A one-time treatment that zaps the brain with powerful ultrasound waves can ease disabling tremors that affect more than a million Britons.
The procedure can give patients their lives back, experts say, restore mobility and help them cope with simple activities such as drinking a cup of tea. However, only a handful of people with the nervous system problem, known as essential tremor, have been offered the treatment as it is only available at two hospitals in England.
Essential tremor is a neurological disorder that causes involuntary shaking of parts of the body, especially hands, legs and jaws. It is the most common state of tremor in the UK, affecting five times as many people as Parkinson’s, which also causes tremors and most often occurs after the Middle Ages.
A one-time treatment that zaps the brain with powerful ultrasound waves can ease disabling tremors that affect more than a million Britons
Although experts do not know the exact cause of essential tremor, it is thought to be triggered by abnormal electrical signals in the brain that transmit tremors through the nervous system to the muscles.
Although experts do not know the exact cause of essential tremor, it is thought to be triggered by abnormal electrical signals in the brain, which transmit tremors through the nervous system to the muscles.
Professor Wladyslaw Gedroyc, consulting radiologist at the Imperial College Healthcare NHS Trust, which offers ultrasound treatment, says: ‘Significant tremor can cause extreme difficulties. People with it say that they feel embarrassed that they are shaking uncontrollably, so also avoid going out.
Mild cases are often left untreated, but some patients are offered propranolol, a blood pressure medication that also suppresses tremors.
But as patients worsen, more powerful drugs are needed. These include primidone, an anti-seizure drug that reduces tremors but can trigger side effects such as extreme drowsiness. About a quarter of patients do not respond to any medication.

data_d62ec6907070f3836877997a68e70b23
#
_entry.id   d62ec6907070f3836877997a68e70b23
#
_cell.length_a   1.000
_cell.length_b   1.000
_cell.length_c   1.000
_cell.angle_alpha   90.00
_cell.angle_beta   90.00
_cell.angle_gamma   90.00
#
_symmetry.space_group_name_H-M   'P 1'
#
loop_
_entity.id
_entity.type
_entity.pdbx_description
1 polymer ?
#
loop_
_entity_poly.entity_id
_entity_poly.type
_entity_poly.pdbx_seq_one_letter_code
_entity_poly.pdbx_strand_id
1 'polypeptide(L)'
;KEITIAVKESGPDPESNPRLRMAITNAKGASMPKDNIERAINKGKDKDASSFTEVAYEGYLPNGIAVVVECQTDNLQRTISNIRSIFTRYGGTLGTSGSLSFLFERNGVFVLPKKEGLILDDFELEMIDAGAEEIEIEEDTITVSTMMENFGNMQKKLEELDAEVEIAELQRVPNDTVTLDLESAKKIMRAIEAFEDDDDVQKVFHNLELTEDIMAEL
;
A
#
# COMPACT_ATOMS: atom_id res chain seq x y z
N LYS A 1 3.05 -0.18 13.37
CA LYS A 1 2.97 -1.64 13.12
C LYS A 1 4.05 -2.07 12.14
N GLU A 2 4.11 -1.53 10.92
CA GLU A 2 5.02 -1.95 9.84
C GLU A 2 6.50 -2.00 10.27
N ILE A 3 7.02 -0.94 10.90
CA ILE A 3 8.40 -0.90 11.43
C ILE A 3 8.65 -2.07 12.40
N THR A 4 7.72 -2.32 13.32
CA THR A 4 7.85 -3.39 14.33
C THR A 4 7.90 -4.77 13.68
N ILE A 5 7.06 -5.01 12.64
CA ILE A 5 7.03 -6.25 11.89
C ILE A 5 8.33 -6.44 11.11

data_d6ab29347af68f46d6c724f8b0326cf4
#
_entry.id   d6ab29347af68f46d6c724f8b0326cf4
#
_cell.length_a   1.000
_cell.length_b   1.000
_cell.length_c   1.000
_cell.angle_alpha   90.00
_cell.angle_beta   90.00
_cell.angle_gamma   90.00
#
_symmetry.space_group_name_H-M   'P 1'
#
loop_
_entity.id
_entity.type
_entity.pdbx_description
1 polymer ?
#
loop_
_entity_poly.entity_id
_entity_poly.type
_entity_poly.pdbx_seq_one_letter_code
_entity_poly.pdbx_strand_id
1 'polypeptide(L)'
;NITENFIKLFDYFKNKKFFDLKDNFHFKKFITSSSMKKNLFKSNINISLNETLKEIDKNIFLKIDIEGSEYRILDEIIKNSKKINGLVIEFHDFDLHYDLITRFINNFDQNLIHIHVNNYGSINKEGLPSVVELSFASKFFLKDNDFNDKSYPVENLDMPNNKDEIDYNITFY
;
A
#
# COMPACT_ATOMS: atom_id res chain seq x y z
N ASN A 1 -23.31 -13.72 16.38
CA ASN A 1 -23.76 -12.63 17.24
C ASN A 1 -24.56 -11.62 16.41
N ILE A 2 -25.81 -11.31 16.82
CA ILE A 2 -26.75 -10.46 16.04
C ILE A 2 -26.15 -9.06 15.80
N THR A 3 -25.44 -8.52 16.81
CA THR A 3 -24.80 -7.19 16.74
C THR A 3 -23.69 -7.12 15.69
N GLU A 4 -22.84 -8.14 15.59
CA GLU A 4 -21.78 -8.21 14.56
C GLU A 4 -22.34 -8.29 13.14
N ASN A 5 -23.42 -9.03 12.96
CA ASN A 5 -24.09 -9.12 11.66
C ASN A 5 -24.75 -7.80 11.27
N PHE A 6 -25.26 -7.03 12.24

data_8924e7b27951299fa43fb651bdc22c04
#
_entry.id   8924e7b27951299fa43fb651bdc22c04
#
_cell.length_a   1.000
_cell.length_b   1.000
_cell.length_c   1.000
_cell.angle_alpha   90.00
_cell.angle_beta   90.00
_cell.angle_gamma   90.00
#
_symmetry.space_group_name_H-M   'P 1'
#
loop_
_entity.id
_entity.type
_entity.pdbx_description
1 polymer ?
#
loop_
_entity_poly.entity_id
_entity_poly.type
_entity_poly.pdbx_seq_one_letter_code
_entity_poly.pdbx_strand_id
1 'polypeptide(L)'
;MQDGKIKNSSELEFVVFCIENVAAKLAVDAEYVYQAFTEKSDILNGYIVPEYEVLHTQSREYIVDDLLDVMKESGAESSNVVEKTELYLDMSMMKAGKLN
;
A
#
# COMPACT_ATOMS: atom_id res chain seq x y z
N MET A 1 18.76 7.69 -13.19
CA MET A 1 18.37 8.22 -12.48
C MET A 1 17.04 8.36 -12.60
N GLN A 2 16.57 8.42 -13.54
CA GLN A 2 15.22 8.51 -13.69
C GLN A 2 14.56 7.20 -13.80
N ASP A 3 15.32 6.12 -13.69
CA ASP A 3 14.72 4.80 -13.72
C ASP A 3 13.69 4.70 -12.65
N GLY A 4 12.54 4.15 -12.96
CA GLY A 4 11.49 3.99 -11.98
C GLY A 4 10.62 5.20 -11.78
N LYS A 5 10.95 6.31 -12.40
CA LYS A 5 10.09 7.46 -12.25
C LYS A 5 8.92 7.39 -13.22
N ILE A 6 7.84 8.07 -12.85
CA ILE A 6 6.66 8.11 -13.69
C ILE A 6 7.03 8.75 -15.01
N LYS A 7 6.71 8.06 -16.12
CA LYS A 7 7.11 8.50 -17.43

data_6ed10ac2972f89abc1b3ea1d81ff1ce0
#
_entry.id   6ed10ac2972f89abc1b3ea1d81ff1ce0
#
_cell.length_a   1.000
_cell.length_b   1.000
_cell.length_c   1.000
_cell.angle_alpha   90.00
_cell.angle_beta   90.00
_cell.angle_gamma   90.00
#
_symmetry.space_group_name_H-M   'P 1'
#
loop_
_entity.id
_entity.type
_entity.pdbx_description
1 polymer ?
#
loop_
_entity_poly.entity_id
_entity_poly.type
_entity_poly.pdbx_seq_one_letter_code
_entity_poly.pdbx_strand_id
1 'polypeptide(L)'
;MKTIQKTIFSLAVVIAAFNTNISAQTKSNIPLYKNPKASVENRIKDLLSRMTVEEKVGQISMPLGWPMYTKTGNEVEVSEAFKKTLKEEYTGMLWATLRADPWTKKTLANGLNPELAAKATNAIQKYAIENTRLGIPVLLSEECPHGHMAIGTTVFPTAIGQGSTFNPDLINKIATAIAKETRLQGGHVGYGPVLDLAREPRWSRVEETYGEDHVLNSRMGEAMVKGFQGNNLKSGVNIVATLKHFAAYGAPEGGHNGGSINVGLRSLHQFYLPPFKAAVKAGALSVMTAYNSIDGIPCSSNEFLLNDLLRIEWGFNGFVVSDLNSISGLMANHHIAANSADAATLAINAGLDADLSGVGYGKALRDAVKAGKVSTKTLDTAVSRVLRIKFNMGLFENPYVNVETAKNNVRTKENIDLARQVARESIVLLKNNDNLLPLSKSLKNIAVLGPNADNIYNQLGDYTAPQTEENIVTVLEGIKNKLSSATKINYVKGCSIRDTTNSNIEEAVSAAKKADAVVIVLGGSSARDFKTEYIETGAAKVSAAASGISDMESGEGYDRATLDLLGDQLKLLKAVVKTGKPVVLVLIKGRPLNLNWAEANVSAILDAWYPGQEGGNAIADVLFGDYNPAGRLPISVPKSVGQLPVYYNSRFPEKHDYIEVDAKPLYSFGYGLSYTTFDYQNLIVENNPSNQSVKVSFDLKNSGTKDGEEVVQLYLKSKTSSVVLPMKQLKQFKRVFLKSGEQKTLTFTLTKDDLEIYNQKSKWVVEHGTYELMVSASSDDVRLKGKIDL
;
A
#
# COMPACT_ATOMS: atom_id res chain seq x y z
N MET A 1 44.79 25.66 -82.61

Until now, the only option for these patients has been deep brain stimulation. This invasive treatment, which costs around £ 50,000 per patient, involves implanting a tiny electrode in a part of the brain called the thalamus, which helps control the body’s movements. This is connected by wires under the skin to a small electric generator implanted in the chest. The current supplied to the thalamus disrupts the nerve signals that cause tremors.
Studies show that deep brain stimulation is effective in up to 90 percent of cases. However, over time, scar tissue builds up around the electrode, reducing its efficiency.
The new treatment, known as MRI-guided focused ultrasound, is performed under local anesthesia and costs around £ 26,000 – half the price of deep brain stimulation. Patients lie inside an MRI scanner to locate the thalamus, which then receives rays of ultrasound fired at it – energy waves like those used for pregnancy scans, but 40,000 times more powerful. The rays generate heat, making the area responsible for the vibrations.
This gives ‘a significant, immediate reaction with few side effects’, says Prof. Gedroyc. “We can improve the severity of tremors by 80 to 90 percent.”
Currently, the biggest challenge for patients is accessing treatment. MRI-guided focused ultrasound is currently only offered by the Imperial College Healthcare NHS Trust in London and The Walton Center NHS Foundation Trust in Liverpool. As a result, only 69 patients have received treatment to date, and 184 are on the waiting list.
One patient to benefit from is Keith Pearson, 73, a musician from Cambridge. The married father of two had suffered from significant tremor in his right hand for 30 years. It steadily got worse until he could no longer play his banjo. He says: ‘My hand had its own mind. Then I noticed that I had a hard time writing. ‘
Mr. Pearson underwent treatment in November. He says: ‘They jumped me out of the MRI scanner once in a while and asked me to draw a spiral. Extraordinarily, on the fifth time I asked, the spiral came out perfectly – I was just as surprised as everyone else. Then I took a cup of tea with one hand and did not waste it – the first time I had managed it in 15 years. ‘
The tremors have been suppressed so successfully that Mr Pearson is now able to play the banjo again – something he feared would never happen.